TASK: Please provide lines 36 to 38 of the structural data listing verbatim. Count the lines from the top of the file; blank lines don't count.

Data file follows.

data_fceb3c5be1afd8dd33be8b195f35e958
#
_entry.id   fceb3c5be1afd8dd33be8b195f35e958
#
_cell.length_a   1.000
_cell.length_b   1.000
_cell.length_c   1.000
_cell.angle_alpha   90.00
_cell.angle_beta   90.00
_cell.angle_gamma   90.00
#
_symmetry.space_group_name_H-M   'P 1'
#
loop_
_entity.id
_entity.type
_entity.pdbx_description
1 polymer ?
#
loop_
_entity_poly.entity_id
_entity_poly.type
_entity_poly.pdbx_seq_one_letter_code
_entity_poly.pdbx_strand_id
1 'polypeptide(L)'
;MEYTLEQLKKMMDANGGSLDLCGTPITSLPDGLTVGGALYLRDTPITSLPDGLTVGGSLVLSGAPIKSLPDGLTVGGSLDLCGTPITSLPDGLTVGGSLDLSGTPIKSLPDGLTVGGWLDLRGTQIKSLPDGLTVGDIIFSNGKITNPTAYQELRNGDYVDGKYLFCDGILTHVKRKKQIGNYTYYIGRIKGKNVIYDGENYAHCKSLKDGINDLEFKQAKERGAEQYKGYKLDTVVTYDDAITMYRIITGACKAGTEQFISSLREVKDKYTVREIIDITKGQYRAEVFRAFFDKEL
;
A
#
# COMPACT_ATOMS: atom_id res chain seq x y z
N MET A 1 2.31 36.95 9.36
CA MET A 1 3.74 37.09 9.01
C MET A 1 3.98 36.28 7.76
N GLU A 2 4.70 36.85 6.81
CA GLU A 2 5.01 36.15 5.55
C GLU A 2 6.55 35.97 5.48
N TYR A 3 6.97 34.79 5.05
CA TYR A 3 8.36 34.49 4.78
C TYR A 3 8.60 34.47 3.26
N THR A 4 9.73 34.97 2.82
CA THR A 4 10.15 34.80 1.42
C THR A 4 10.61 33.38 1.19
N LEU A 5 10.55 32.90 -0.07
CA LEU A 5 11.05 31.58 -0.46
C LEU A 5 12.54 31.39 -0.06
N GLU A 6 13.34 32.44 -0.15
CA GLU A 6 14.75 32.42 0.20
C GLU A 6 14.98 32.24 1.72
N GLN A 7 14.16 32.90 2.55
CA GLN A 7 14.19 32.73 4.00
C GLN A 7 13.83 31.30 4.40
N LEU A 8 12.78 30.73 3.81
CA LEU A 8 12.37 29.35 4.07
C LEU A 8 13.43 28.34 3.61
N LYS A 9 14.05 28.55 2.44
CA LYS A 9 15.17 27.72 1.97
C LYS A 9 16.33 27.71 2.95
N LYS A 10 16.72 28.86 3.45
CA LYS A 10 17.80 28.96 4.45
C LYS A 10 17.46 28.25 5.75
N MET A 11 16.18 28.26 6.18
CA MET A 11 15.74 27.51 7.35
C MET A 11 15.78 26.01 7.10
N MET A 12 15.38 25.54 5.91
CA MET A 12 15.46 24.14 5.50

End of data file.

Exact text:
C GLU A 2 6.55 35.97 5.48
N TYR A 3 6.97 34.79 5.05
CA TYR A 3 8.36 34.49 4.78